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working in retail

  1. 59
    shopgirl17posted 6 years ago

    Employers are asking for more and more. I'm currently a Store Manager that has to work a MINIMUM of 45 hours a week, but only get benefited for 40.

    I have to run the Store, get a minimum of 90% on Secret Shops, dust the walls and fixtures, move the fixtures to vacuum under them. I forgot to mention changing the light bulbs. For that I should have been hired at Cirque de Soleil.

    I also have to make outside sales calls.

    For all of this, I have accrued 3.74 hours of sick pay and 2 vacation days in 9 months.

    My employer treats people worse than you'd treat a donkey.

  2. steffer profile image56
    stefferposted 6 years ago

    look for another job
    sounds like you have expereince
    why do something that doesn't make you happy?

    Why don't you write a hub about it?

    1. 59
      shopgirl17posted 6 years ago in reply to this

      I am looking for another job. There aren't any. Thanks for the welcome.

  3. kirstenblog profile image78
    kirstenblogposted 6 years ago

    Working for others is a B*^ch! My best advice is to spend as much free time writing and promoting your hubs and with time you will build up a good rep here and with google. It might just be enough to free you from the full time rat race, it could even open up new opportunities to write for others freelance. If you want to maximize the potential of each hub you write the best thing you can do is read as many hubs about how to make money with your writing here, there are so many good hubs and its all free info, not like those supposed net guru's.

    Welcome and all the best!

  4. LRobbins profile image78
    LRobbinsposted 6 years ago

    I feel for you.  I used to work in retail and had a terrible employer as well (although I know there are some good ones out there).  Hang in there and good luck with the job hunt!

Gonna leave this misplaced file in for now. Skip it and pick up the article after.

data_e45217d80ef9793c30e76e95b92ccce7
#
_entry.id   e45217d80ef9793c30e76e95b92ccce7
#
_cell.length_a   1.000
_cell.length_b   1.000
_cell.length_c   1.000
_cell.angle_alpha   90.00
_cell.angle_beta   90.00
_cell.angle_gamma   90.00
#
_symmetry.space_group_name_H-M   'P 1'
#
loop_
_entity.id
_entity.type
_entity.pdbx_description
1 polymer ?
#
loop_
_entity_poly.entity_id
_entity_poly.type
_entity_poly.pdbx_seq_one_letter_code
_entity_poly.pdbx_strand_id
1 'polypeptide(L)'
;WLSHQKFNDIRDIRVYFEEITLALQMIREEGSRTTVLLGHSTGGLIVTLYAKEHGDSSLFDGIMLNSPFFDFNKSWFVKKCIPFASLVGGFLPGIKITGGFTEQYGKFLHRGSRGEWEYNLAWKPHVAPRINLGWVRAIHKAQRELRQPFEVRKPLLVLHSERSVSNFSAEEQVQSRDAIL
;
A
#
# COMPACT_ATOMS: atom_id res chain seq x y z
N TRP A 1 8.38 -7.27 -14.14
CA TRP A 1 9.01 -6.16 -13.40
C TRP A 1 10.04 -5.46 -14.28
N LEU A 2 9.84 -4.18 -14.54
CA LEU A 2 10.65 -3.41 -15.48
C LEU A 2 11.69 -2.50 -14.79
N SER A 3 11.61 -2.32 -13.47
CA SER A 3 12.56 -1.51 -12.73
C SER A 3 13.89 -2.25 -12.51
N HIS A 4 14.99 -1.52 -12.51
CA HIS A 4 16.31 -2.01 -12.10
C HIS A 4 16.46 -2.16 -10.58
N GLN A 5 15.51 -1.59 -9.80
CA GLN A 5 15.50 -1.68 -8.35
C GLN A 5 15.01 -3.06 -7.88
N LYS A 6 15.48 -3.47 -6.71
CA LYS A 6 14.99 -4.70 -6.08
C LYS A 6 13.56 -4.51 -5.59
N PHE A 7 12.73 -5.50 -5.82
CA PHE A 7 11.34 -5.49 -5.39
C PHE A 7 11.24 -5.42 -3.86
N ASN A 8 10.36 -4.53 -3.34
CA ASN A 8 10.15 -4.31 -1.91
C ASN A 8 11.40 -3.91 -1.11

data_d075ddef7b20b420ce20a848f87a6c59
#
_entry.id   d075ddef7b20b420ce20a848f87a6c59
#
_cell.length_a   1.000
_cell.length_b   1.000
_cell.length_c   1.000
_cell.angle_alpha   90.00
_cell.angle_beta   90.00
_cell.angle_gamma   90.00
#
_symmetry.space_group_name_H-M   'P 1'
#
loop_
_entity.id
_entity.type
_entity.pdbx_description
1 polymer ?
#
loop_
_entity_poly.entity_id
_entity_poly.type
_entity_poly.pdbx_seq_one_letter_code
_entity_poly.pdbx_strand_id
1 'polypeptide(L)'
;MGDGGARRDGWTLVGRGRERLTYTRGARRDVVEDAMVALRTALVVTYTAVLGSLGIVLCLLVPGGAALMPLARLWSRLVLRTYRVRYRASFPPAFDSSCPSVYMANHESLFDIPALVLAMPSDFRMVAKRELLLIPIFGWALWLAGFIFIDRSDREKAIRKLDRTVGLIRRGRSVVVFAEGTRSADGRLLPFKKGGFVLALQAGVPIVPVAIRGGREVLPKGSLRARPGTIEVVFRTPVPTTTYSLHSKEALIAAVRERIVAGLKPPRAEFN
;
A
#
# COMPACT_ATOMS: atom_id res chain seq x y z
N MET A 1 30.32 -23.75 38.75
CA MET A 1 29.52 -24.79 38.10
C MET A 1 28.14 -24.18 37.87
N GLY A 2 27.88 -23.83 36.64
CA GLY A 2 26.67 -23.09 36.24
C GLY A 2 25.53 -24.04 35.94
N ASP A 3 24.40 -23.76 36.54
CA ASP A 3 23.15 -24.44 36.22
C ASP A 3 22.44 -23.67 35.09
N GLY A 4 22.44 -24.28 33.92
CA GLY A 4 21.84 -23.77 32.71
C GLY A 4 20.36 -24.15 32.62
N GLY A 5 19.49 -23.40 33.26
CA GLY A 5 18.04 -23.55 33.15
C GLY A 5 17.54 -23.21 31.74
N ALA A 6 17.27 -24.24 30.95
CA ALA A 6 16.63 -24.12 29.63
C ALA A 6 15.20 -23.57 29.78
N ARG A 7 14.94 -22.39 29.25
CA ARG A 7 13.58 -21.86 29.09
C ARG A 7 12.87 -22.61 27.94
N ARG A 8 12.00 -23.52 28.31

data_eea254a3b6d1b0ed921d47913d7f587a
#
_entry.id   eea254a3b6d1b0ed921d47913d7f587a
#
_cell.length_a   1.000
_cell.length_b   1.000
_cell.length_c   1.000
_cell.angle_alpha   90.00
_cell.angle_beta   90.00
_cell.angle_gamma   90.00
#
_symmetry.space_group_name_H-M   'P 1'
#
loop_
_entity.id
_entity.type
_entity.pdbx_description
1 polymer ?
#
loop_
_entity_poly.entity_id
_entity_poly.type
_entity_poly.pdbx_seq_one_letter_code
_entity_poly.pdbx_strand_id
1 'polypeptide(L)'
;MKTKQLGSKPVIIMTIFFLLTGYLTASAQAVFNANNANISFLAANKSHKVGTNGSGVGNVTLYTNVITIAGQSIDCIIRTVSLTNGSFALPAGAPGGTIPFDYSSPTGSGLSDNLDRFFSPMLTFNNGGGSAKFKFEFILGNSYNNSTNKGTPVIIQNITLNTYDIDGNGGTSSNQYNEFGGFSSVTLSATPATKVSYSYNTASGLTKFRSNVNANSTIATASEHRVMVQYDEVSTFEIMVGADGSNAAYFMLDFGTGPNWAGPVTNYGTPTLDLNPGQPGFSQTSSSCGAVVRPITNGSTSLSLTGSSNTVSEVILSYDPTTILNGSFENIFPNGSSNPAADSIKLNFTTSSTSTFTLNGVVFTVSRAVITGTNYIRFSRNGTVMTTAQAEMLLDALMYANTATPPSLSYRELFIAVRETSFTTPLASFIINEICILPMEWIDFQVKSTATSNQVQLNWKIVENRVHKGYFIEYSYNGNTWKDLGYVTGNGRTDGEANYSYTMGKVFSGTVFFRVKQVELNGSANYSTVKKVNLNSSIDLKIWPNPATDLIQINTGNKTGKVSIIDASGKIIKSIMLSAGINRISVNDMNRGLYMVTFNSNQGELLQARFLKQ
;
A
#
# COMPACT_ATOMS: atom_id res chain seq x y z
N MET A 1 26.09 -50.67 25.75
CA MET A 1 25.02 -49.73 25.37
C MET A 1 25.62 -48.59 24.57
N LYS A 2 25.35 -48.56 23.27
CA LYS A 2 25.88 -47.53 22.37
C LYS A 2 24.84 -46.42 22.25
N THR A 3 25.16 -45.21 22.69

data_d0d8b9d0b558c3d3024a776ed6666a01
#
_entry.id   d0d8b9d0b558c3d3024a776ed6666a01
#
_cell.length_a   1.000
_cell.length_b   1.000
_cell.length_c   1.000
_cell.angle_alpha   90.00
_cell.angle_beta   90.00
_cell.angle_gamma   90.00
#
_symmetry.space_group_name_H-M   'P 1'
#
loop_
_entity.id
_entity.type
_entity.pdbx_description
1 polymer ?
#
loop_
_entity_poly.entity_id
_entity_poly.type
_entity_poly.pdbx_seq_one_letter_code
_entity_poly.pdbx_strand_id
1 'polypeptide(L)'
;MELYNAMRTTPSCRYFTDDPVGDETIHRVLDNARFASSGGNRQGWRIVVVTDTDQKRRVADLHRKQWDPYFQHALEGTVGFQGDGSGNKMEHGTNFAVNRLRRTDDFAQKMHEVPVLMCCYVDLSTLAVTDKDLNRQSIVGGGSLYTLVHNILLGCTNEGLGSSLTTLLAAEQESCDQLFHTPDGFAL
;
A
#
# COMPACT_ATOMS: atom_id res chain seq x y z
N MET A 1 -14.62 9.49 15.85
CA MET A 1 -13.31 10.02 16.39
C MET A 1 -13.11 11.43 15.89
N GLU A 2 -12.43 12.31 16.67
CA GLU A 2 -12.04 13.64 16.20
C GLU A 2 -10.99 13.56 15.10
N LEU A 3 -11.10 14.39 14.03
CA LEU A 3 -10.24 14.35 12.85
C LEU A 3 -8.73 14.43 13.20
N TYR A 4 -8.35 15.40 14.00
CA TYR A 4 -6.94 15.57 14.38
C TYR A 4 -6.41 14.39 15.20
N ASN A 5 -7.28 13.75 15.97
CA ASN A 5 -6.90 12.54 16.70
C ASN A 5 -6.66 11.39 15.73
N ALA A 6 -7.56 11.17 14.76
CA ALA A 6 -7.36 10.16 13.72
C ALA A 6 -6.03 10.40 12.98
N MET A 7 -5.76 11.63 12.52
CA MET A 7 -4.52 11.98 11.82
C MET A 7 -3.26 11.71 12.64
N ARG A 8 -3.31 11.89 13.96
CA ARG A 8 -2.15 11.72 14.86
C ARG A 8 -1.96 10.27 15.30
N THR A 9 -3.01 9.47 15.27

1. TINA V profile image80
      TINA Vposted 6 years ago

      I understand how you feel about your work.  These are  my suggestions regarding your situation.
      1.  Be thankful that you still have a job.  In today's news, the US unemployment rate already increased to 10.2%.
      2.  If you cannot find another work for now,  just keep on searching.  You will have your time.
      3.  Take it on the positive side.  Your employer might be too pushy because of the eaconomic crisis.  There were a lot of stores that were closed.  Even banks needed to be bailed out to sustain their business.
      4.  Take it as an opportunity to learn.  If the retail store has several outlets, then try to target to move to a higher position such as an Area Manager.  If not, you can still use your experience as an additional add-ons on your resume.

    2. wrenfrost56 profile image84
      wrenfrost56posted 6 years ago

      Sorry to here you are having such a hard time, good luck on finding a new job and then you can stick it to the man or woman! wink Welcome to hubpages and chin up!

    3. Market Magnet profile image60
      Market Magnetposted 6 years ago

      I would love to know where you work?  They need to be reported to your state employment agency.  First of all the are required to compensate you for the time you have put in. 

      I know that if you are salary some employers will take more liberty with your time. Leave when your time is up and if there is a problem request hourly wages or overtime. 

      Nevertheless, they owe you compensation for the time spent working.  Check into this soon. 

      Does you employer realize what all you do?  Maybe they don't and you have taken on more than you need to.  Learn to delegate more to others, you are the manager. 

      If the employer has made cuts in staff you need to discuss with them how they plan to have all that is required to be accomplished.  They must see the problem and truly there are many people that would do anything to help you out.